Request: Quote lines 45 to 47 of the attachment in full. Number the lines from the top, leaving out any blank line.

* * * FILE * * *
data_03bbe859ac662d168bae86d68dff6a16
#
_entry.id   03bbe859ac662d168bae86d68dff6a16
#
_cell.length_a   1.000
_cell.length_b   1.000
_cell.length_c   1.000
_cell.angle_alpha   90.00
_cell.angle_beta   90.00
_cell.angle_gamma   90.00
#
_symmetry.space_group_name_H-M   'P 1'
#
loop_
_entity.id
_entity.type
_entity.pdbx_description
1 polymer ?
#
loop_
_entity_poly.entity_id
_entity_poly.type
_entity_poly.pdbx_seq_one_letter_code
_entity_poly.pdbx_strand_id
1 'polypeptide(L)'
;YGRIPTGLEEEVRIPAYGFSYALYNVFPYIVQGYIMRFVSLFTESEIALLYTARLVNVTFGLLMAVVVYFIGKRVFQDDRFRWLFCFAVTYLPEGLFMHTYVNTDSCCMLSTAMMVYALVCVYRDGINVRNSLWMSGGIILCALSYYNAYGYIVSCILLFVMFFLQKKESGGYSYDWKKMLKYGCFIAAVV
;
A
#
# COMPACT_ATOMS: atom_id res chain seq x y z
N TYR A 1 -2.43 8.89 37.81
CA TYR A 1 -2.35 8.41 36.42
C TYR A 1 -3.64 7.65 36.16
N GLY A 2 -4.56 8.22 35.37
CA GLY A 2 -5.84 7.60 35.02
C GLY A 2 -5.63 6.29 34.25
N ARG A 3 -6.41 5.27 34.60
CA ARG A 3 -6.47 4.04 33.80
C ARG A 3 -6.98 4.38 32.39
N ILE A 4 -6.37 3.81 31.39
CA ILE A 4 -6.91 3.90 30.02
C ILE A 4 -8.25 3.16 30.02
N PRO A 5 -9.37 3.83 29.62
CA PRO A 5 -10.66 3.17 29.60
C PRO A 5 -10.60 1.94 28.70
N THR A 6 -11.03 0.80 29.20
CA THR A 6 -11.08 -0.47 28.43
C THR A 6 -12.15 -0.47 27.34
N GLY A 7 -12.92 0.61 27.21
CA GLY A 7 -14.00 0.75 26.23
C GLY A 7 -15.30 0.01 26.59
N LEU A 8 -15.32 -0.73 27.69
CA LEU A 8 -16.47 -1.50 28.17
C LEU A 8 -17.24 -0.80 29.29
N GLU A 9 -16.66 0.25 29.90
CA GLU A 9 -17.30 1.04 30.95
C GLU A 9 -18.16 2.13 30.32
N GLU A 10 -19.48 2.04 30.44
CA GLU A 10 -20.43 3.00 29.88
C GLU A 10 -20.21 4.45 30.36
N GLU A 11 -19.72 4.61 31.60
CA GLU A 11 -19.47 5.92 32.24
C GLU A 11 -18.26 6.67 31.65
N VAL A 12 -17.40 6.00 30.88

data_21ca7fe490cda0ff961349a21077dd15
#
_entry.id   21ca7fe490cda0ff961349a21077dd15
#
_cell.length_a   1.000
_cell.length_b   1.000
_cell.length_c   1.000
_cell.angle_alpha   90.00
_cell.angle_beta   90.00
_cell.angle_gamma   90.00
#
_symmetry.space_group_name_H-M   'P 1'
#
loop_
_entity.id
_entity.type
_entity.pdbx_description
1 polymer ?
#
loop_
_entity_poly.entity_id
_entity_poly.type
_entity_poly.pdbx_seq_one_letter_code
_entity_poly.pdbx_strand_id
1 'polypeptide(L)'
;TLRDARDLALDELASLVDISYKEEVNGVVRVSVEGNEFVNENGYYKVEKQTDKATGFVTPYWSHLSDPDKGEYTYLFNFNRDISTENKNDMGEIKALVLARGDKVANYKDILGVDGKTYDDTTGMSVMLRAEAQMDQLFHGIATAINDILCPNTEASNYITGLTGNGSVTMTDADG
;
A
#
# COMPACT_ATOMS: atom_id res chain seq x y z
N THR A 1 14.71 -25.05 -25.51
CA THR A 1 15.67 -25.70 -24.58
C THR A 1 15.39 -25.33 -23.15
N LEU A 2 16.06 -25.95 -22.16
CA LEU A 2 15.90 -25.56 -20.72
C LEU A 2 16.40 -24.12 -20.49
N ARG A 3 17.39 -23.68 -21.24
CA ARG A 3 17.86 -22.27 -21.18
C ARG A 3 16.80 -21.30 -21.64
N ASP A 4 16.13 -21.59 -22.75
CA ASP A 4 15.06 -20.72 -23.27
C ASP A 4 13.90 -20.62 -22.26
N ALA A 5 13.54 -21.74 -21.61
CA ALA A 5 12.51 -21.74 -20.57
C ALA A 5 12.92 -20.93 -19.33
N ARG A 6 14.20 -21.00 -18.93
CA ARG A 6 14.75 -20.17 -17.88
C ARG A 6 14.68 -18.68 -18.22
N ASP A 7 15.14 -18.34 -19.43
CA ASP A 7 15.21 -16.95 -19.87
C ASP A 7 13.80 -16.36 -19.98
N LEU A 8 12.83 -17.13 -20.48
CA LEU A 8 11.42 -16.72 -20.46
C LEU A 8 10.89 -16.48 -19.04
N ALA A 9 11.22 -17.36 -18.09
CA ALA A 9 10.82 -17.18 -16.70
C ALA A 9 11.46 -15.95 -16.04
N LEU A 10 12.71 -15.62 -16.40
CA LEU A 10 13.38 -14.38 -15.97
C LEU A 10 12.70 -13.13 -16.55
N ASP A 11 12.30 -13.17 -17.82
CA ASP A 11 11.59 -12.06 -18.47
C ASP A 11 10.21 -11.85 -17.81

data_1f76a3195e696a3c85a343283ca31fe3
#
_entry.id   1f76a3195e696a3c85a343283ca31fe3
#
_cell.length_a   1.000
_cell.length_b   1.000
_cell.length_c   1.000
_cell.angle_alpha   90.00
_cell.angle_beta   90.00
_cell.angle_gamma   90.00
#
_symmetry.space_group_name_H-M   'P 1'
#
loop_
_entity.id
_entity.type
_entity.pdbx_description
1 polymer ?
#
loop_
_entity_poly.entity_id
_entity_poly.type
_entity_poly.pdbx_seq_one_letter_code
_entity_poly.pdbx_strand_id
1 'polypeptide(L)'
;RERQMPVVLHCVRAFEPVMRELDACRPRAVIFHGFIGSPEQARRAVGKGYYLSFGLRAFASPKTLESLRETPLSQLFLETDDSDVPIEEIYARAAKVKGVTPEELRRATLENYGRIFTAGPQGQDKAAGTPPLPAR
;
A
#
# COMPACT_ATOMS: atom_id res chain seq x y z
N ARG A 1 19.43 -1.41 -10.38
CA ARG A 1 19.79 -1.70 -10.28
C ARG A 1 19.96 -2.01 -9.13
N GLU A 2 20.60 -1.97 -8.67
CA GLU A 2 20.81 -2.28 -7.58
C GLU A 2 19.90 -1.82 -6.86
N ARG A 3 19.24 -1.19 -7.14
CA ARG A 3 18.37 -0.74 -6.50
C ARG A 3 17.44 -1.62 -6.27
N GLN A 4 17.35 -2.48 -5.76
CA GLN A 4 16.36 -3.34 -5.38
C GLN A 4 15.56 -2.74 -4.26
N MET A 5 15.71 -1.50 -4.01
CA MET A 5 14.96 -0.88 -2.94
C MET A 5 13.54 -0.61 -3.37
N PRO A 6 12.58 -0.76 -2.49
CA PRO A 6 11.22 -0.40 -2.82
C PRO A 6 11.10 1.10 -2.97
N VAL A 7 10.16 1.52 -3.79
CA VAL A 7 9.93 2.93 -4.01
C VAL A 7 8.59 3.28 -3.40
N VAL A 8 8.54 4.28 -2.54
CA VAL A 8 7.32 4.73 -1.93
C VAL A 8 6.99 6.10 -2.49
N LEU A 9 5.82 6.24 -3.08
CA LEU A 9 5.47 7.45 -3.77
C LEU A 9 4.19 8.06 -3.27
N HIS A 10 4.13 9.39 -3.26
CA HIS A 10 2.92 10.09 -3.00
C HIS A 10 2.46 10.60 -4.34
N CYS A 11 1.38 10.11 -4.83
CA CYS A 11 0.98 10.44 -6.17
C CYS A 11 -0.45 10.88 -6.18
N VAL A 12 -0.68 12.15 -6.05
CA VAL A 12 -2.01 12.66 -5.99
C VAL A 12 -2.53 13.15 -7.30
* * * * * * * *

C PRO A 5 -10.60 1.94 28.70
N THR A 6 -11.03 0.80 29.20
CA THR A 6 -11.08 -0.47 28.43